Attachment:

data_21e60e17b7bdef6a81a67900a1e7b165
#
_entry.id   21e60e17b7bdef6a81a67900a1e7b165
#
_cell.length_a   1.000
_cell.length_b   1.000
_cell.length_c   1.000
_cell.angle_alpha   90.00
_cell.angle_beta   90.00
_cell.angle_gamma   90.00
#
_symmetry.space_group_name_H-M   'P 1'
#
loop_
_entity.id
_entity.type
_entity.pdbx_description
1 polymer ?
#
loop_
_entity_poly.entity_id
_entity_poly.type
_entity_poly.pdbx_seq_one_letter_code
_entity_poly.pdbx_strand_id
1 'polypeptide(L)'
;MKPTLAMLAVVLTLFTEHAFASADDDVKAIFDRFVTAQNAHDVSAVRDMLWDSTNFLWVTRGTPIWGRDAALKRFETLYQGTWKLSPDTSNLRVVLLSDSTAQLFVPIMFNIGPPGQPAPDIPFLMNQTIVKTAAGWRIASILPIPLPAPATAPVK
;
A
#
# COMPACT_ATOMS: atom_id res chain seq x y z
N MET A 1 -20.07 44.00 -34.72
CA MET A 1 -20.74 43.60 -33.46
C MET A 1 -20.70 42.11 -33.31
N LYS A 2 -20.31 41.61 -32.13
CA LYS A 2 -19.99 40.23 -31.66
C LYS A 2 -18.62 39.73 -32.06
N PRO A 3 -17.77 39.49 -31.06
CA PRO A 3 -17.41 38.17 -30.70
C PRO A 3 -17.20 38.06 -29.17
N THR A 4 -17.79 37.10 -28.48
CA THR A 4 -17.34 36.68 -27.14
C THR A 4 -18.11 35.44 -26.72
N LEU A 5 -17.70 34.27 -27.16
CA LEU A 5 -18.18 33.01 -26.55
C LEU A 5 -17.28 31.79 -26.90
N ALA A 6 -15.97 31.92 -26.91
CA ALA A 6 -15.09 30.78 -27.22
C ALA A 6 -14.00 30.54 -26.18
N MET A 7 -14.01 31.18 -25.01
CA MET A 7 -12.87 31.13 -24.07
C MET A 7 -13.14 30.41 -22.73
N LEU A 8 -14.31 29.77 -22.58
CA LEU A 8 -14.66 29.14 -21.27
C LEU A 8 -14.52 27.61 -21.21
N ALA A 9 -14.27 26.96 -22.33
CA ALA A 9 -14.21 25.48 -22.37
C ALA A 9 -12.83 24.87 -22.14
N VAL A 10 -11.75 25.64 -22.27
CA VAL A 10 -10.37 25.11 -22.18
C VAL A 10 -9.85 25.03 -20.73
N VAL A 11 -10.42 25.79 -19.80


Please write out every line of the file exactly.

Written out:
data_21e60e17b7bdef6a81a67900a1e7b165
#
_entry.id   21e60e17b7bdef6a81a67900a1e7b165
#
_cell.length_a   1.000
_cell.length_b   1.000
_cell.length_c   1.000
_cell.angle_alpha   90.00
_cell.angle_beta   90.00
_cell.angle_gamma   90.00
#
_symmetry.space_group_name_H-M   'P 1'
#
loop_
_entity.id
_entity.type
_entity.pdbx_description
1 polymer ?
#
loop_
_entity_poly.entity_id
_entity_poly.type
_entity_poly.pdbx_seq_one_letter_code
_entity_poly.pdbx_strand_id
1 'polypeptide(L)'
;MKPTLAMLAVVLTLFTEHAFASADDDVKAIFDRFVTAQNAHDVSAVRDMLWDSTNFLWVTRGTPIWGRDAALKRFETLYQGTWKLSPDTSNLRVVLLSDSTAQLFVPIMFNIGPPGQPAPDIPFLMNQTIVKTAAGWRIASILPIPLPAPATAPVK
;
A
#
# COMPACT_ATOMS: atom_id res chain seq x y z
N MET A 1 -20.07 44.00 -34.72
CA MET A 1 -20.74 43.60 -33.46
C MET A 1 -20.70 42.11 -33.31
N LYS A 2 -20.31 41.61 -32.13
CA LYS A 2 -19.99 40.23 -31.66
C LYS A 2 -18.62 39.73 -32.06
N PRO A 3 -17.77 39.49 -31.06
CA PRO A 3 -17.41 38.17 -30.70
C PRO A 3 -17.20 38.06 -29.17
N THR A 4 -17.79 37.10 -28.48
CA THR A 4 -17.34 36.68 -27.14
C THR A 4 -18.11 35.44 -26.72
N LEU A 5 -17.70 34.27 -27.16
CA LEU A 5 -18.18 33.01 -26.55
C LEU A 5 -17.28 31.79 -26.90
N ALA A 6 -15.97 31.92 -26.91
CA ALA A 6 -15.09 30.78 -27.22
C ALA A 6 -14.00 30.54 -26.18
N MET A 7 -14.01 31.18 -25.01
CA MET A 7 -12.87 31.13 -24.07
C MET A 7 -13.14 30.41 -22.73
N LEU A 8 -14.31 29.77 -22.58
CA LEU A 8 -14.66 29.14 -21.27
C LEU A 8 -14.52 27.61 -21.21
N ALA A 9 -14.27 26.96 -22.33
CA ALA A 9 -14.21 25.48 -22.37
C ALA A 9 -12.83 24.87 -22.14
N VAL A 10 -11.75 25.64 -22.27
CA VAL A 10 -10.37 25.11 -22.18
C VAL A 10 -9.85 25.03 -20.73
N VAL A 11 -10.42 25.79 -19.80